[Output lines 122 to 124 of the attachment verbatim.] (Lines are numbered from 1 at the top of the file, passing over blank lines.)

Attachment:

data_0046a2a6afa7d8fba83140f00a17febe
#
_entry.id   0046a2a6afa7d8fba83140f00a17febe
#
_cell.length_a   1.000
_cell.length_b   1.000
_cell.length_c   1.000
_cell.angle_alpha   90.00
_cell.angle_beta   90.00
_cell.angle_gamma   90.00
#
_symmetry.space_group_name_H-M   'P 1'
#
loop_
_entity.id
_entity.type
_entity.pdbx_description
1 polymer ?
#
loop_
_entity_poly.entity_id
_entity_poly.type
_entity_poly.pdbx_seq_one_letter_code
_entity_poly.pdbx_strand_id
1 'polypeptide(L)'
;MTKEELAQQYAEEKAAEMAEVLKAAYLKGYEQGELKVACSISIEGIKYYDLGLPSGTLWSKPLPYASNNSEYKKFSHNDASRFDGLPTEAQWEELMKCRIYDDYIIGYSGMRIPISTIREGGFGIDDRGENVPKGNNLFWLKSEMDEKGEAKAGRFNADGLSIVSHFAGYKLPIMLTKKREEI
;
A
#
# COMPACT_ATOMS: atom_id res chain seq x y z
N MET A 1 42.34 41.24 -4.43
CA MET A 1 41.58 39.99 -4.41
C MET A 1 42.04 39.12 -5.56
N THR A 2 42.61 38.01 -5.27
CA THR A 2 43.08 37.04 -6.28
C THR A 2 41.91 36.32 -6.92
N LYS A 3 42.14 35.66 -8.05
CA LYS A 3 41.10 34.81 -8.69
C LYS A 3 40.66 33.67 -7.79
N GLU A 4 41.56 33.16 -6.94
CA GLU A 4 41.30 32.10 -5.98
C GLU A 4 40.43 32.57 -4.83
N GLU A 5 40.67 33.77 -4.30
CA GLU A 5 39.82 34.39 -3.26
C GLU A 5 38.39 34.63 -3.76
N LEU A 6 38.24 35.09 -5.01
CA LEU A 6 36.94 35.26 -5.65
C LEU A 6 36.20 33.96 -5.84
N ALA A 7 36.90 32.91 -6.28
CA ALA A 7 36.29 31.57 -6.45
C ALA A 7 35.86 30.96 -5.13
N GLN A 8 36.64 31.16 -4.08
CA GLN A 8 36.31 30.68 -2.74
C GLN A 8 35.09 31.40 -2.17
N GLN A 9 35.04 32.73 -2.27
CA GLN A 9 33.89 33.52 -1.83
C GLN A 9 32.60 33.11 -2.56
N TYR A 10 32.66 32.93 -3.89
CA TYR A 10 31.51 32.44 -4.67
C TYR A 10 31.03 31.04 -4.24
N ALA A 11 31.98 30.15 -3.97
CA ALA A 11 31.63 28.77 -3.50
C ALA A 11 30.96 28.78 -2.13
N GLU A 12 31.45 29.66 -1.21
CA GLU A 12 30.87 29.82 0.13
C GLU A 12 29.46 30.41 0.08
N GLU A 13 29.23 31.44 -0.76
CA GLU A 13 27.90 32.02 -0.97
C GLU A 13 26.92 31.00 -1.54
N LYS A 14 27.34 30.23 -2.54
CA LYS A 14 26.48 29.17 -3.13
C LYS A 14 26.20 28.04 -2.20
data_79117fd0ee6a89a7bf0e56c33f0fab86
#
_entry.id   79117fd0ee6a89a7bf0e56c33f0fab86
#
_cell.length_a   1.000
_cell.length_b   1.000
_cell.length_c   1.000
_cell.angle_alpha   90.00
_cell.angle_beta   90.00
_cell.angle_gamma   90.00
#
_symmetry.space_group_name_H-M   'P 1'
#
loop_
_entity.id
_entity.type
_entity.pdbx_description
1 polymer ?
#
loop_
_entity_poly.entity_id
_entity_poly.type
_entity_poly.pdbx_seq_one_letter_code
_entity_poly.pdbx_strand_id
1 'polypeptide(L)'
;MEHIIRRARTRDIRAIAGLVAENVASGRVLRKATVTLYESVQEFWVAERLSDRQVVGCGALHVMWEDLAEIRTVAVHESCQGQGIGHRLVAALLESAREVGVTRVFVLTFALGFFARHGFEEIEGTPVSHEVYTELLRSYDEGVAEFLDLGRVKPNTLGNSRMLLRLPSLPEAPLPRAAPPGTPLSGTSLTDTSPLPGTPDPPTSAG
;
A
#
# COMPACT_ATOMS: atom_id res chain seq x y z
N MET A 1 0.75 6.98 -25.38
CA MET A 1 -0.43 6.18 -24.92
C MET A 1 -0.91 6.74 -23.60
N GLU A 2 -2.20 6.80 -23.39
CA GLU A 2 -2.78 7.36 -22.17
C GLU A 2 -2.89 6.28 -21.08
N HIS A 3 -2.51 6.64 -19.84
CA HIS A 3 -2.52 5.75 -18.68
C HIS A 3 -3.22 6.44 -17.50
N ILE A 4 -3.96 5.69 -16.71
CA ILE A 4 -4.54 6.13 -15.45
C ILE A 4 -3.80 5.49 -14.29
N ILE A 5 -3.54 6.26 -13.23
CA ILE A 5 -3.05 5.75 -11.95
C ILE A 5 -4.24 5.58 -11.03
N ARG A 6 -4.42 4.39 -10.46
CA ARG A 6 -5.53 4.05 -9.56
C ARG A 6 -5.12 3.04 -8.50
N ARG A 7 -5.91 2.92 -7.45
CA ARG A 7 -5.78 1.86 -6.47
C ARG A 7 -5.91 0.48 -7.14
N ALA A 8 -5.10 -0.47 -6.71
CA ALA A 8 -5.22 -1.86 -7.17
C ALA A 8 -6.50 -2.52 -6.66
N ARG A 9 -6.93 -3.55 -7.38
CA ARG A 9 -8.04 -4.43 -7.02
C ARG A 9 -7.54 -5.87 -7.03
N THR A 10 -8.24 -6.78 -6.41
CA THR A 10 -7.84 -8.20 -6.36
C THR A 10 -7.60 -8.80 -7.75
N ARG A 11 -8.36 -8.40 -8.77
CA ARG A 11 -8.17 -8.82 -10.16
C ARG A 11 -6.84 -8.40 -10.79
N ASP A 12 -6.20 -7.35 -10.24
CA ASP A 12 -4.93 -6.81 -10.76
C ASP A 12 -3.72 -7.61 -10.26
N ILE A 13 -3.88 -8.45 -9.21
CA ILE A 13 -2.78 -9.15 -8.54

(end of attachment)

CA ARG A 7 -5.78 1.86 -6.47
C ARG A 7 -5.91 0.48 -7.14
N ALA A 8 -5.10 -0.47 -6.71